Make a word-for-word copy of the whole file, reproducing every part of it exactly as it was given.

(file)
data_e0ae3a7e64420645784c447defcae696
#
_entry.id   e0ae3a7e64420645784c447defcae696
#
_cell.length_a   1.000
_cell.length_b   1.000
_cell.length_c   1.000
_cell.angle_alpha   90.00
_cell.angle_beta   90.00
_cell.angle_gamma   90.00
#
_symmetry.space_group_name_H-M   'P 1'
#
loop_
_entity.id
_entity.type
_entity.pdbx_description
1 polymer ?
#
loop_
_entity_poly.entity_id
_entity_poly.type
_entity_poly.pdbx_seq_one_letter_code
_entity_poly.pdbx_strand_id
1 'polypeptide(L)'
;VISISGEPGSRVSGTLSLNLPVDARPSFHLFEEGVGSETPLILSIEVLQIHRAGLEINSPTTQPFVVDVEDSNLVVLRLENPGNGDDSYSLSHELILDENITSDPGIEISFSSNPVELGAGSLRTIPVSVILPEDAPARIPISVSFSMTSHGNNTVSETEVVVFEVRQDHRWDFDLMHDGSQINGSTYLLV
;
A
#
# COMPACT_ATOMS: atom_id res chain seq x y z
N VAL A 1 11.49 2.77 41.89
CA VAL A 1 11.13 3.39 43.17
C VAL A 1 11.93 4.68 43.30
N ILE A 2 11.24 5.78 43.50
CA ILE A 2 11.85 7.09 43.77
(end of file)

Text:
data_e0ae3a7e64420645784c447defcae696
#
_entry.id   e0ae3a7e64420645784c447defcae696
#
_cell.length_a   1.000
_cell.length_b   1.000
_cell.length_c   1.000
_cell.angle_alpha   90.00
_cell.angle_beta   90.00
_cell.angle_gamma   90.00
#
_symmetry.space_group_name_H-M   'P 1'
#
loop_
_entity.id
_entity.type
_entity.pdbx_description
1 polymer ?
#
loop_
_entity_poly.entity_id
_entity_poly.type
_entity_poly.pdbx_seq_one_letter_code
_entity_poly.pdbx_strand_id
1 'polypeptide(L)'
;VISISGEPGSRVSGTLSLNLPVDARPSFHLFEEGVGSETPLILSIEVLQIHRAGLEINSPTTQPFVVDVEDSNLVVLRLENPGNGDDSYSLSHELILDENITSDPGIEISFSSNPVELGAGSLRTIPVSVILPEDAPARIPISVSFSMTSHGNNTVSETEVVVFEVRQDHRWDFDLMHDGSQINGSTYLLV
;
A
#
# COMPACT_ATOMS: atom_id res chain seq x y z
N VAL A 1 11.49 2.77 41.89
CA VAL A 1 11.13 3.39 43.17
C VAL A 1 11.93 4.68 43.30
N ILE A 2 11.24 5.78 43.50
CA ILE A 2 11.85 7.09 43.77